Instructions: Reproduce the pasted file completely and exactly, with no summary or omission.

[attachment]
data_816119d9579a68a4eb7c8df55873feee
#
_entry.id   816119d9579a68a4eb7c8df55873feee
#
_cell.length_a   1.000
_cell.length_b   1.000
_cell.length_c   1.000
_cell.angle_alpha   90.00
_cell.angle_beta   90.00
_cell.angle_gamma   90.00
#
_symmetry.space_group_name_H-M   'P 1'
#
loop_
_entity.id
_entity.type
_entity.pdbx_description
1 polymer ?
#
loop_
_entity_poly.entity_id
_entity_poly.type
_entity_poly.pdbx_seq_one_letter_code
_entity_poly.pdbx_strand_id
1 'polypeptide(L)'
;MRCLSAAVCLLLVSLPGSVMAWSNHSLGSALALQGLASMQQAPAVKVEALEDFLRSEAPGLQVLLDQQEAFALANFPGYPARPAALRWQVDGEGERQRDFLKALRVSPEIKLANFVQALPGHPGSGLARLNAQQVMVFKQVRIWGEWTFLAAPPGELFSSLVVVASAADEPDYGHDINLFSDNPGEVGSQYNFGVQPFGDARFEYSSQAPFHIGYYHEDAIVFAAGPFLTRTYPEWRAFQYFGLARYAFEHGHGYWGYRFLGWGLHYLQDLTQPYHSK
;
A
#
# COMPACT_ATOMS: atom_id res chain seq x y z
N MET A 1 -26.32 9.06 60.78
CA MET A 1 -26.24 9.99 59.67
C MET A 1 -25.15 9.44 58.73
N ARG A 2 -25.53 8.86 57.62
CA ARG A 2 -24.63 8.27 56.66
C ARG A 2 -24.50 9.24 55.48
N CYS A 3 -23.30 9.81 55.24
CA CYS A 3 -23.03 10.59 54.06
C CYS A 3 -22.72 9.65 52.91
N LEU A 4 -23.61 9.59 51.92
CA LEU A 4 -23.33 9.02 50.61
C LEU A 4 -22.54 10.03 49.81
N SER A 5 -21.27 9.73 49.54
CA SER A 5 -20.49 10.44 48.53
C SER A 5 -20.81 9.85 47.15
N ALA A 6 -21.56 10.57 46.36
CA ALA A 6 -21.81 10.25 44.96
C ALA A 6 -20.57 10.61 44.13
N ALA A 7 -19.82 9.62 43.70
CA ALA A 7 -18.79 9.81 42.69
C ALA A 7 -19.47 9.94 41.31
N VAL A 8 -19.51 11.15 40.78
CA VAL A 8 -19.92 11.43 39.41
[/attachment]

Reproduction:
data_816119d9579a68a4eb7c8df55873feee
#
_entry.id   816119d9579a68a4eb7c8df55873feee
#
_cell.length_a   1.000
_cell.length_b   1.000
_cell.length_c   1.000
_cell.angle_alpha   90.00
_cell.angle_beta   90.00
_cell.angle_gamma   90.00
#
_symmetry.space_group_name_H-M   'P 1'
#
loop_
_entity.id
_entity.type
_entity.pdbx_description
1 polymer ?
#
loop_
_entity_poly.entity_id
_entity_poly.type
_entity_poly.pdbx_seq_one_letter_code
_entity_poly.pdbx_strand_id
1 'polypeptide(L)'
;MRCLSAAVCLLLVSLPGSVMAWSNHSLGSALALQGLASMQQAPAVKVEALEDFLRSEAPGLQVLLDQQEAFALANFPGYPARPAALRWQVDGEGERQRDFLKALRVSPEIKLANFVQALPGHPGSGLARLNAQQVMVFKQVRIWGEWTFLAAPPGELFSSLVVVASAADEPDYGHDINLFSDNPGEVGSQYNFGVQPFGDARFEYSSQAPFHIGYYHEDAIVFAAGPFLTRTYPEWRAFQYFGLARYAFEHGHGYWGYRFLGWGLHYLQDLTQPYHSK
;
A
#
# COMPACT_ATOMS: atom_id res chain seq x y z
N MET A 1 -26.32 9.06 60.78
CA MET A 1 -26.24 9.99 59.67
C MET A 1 -25.15 9.44 58.73
N ARG A 2 -25.53 8.86 57.62
CA ARG A 2 -24.63 8.27 56.66
C ARG A 2 -24.50 9.24 55.48
N CYS A 3 -23.30 9.81 55.24
CA CYS A 3 -23.03 10.59 54.06
C CYS A 3 -22.72 9.65 52.91
N LEU A 4 -23.61 9.59 51.92
CA LEU A 4 -23.33 9.02 50.61
C LEU A 4 -22.54 10.03 49.81
N SER A 5 -21.27 9.73 49.54
CA SER A 5 -20.49 10.44 48.53
C SER A 5 -20.81 9.85 47.15
N ALA A 6 -21.56 10.57 46.36
CA ALA A 6 -21.81 10.25 44.96
C ALA A 6 -20.57 10.61 44.13
N ALA A 7 -19.82 9.62 43.70
CA ALA A 7 -18.79 9.81 42.69
C ALA A 7 -19.47 9.94 41.31
N VAL A 8 -19.51 11.15 40.78
CA VAL A 8 -19.92 11.43 39.41